New Climate Study Finds Concerns on Earth Temperature Measurements Unfounded

Last week, the Berkeley Earth Surface Temperature (BEST) project published the preliminary results of a study to assess whether models that indicate warming of the earth’s surface temperatures are accurate. This effort emerged following the East Anglia University email hacking incident of early 2010 and was aimed, in part, to explore critiques that the methodology of obtaining temperatures from around the world were overestimating global warming. The initiative was led by Richard Muller, a professor of physics at UC Berkeley, who has expressed concern over some elements of past climate science. It was funded in part by a $150,000 grant from the Charles G. Koch Foundation. Charles Koch is one of the Koch Brothers, who’ve been identified as leading funders of institutions opposed to action on climate change.

Preliminary results of the BEST study (four papers have been put out for peer-review, but they’ve also been made public) indicate that the conclusions of warming from existing models are, in effect, accurate. It is yet another independent confirmation of the scientific consensus on global warming. Muller has an op-ed in the Wall Street Journal’s European edition that’s worth reading. A key segment:

When we began our study, we felt that skeptics had raised legitimate issues, and we didn’t know what we’d find. Our results turned out to be close to those published by prior groups. We think that means that those groups had truly been very careful in their work, despite their inability to convince some skeptics of that. They managed to avoid bias in their data selection, homogenization and other corrections.

The BEST study is a pretty big deal. It was picked up by a number of leading global news outlets. You can read that coverage here:

The Economist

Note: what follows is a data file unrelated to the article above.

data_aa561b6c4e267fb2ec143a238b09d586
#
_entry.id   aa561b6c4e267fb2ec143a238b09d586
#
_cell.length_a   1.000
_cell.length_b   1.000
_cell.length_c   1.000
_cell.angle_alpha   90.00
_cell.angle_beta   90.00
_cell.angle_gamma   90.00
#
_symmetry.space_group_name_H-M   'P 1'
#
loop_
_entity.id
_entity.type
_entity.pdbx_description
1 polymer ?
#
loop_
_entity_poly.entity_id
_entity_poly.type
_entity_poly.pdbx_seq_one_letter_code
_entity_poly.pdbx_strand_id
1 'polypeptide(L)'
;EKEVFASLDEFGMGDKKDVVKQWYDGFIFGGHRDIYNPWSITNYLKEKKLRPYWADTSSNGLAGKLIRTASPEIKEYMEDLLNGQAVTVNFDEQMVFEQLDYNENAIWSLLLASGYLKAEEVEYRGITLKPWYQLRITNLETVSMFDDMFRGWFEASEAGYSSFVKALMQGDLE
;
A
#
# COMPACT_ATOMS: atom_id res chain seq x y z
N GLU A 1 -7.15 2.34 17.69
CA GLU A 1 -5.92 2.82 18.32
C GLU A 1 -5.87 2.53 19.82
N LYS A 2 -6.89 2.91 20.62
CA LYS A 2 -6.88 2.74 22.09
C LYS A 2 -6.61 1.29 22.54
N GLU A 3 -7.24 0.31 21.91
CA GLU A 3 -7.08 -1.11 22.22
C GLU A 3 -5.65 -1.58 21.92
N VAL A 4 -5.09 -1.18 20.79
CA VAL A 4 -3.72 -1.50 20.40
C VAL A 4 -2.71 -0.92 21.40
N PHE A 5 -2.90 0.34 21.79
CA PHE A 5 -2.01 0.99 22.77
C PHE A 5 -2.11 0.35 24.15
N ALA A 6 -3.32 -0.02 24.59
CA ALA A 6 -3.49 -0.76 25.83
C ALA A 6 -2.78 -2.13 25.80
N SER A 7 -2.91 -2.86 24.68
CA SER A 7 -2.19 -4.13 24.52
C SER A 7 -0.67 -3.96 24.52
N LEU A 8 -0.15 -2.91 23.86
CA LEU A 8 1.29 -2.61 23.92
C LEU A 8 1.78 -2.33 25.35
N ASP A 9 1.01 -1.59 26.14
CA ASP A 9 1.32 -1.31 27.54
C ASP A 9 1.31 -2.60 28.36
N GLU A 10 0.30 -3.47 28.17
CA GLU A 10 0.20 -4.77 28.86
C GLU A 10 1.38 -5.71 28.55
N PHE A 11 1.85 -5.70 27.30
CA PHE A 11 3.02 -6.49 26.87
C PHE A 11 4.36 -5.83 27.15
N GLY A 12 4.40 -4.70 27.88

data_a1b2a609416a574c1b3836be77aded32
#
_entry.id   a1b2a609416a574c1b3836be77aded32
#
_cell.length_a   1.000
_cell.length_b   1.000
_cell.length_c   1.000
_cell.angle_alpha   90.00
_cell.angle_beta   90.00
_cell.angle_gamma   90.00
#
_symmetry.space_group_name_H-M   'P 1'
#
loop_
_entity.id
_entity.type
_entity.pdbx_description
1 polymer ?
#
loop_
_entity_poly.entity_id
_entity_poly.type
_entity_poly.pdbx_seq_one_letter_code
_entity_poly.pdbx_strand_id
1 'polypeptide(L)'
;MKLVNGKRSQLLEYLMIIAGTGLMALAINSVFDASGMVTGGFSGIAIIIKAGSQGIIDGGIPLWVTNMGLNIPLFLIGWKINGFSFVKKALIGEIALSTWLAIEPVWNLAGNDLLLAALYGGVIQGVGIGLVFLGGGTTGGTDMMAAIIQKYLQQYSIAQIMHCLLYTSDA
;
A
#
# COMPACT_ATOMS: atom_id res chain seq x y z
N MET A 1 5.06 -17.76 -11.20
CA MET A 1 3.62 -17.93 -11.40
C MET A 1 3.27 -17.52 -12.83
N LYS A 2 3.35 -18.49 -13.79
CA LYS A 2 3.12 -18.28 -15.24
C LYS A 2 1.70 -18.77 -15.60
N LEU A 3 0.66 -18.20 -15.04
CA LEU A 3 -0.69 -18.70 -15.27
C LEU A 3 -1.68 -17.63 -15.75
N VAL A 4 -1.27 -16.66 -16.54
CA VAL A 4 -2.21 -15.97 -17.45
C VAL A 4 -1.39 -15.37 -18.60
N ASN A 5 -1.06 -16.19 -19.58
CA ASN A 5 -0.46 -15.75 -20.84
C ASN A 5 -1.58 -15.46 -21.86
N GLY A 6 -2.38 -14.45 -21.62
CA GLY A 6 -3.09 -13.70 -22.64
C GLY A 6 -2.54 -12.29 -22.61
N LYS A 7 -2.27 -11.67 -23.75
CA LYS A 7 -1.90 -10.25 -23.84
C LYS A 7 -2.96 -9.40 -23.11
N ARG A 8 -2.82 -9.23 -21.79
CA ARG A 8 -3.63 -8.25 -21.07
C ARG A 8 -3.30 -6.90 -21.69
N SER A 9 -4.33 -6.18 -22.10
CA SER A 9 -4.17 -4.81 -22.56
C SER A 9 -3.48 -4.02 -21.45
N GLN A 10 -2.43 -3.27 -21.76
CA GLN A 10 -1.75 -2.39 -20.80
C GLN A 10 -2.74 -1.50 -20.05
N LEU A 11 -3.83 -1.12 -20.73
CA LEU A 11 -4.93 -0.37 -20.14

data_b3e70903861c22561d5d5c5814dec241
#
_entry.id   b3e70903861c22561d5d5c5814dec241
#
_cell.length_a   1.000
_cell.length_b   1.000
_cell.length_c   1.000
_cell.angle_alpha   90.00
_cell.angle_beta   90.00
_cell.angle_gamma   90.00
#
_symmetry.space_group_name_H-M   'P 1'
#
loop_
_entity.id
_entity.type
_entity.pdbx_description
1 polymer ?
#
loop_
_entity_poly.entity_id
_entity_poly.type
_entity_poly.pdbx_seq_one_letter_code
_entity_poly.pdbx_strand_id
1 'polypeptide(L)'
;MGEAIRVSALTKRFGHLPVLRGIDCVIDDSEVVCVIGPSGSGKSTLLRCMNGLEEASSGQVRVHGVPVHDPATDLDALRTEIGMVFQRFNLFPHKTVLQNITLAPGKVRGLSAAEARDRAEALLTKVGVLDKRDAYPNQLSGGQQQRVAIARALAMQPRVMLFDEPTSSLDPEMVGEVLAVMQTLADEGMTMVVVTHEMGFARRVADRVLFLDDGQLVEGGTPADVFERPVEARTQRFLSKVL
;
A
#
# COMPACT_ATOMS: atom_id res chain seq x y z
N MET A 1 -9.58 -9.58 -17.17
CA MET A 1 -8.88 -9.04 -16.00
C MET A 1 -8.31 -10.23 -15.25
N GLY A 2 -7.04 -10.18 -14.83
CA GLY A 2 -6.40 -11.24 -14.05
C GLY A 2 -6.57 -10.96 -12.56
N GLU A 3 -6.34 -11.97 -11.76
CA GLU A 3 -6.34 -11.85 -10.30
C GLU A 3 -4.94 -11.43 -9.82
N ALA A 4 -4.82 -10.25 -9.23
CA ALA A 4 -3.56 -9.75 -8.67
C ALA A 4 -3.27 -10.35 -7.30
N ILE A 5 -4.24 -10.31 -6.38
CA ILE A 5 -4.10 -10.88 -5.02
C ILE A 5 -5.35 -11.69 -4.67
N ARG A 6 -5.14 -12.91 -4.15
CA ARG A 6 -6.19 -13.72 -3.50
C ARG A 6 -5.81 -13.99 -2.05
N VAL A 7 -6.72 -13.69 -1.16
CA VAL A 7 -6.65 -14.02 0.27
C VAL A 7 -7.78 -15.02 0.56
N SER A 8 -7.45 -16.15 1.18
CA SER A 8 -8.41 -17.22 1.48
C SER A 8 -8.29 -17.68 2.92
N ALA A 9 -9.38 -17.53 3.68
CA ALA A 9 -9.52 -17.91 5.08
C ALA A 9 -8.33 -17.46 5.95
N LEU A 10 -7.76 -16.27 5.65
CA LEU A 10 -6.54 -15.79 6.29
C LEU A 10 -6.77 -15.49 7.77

New York Times Dot.earth blog
The Guardian
The BBC

Global Zero Summit at Reagan Library Talks Nuclear Disarmament

The Skoll family of organizations had good representation at the Global Zero Summit last week at the Reagan Presidential Library, with Jeff Skoll participating on a panel on the costs of nuclear weapons, Skoll Global Threats Fund President Larry Brilliant and I attending, and Jenna Briand of TakePart.com, the digital division of Participant Media, also participating. The Skoll Global Threats Fund supports Global Zero in its efforts to build public and policy support for the gradual reduction – and eventual elimination – of nuclear weapons. This sounds like pie in the sky stuff, until you realize some of the biggest supporters of this goal are key players from the Cold War. George Schultz, Reagan’s Secretary of State, kicked off the conference, and James Baker, George H.W. Bush’s Secretary of State, also spoke. So did recently retired General James Cartwright, the former Vice Chairman of the Joint Chiefs of Staff and Commander of the U.S. Strategic Command. These aren’t idealistic doves. Here’s a short video with an overview of the Summit, including segments with Jeff Skoll and George Shultz:

Global Zero Summit from TakePart on Vimeo.

Here’s Larry Brilliant with his take on the nuclear issue.

The next step in the Global Zero Action Plan (pdf) is to push for multilateral negotiations on nuclear weapons reduction. The largest weapons holders – the U.S. and Russia – continue to engage on driving their numbers down, so the idea of extending the discussion to all the nuclear players isn’t as much of a stretch as it might seem. The broad range of players that participated at the Summit – including all nuclear weapons states except North Korea – certainly show broad momentum for the goal.

U.S. Still Falls Short on Preparedness for Biological Threats

The WMD Center, a Skoll Global Threats Fund grantee, published this week a report card assessing U.S. readiness to respond to a biological threat, whether accidental or intentional. This follows a broader report published in 2008 by the Congressional Commission on the Prevention of Weapons of Mass Destruction Proliferation and Terrorism called World At Risk that revealed big gaps in U.S. response capacity for a range of potential threats, including biological. Sadly, the news still isn’t good. The WMD Center report card assesses a range of capacities – detection, countermeasures, communications, and more – and finds many gaps. It also provides recommendations for how to prioritize resources to close the most important gaps. The report card has received significant media attention, including articles on CNN, the Wall Street Journal, UPI and more.

Coming on the heels of the film Contagion, co-produced by our sister entity, Participant Media, we hope the BioReponse Report card continues to drive public conversation around the risks of pandemics and biological threats and the need to think creatively on ways to counter them.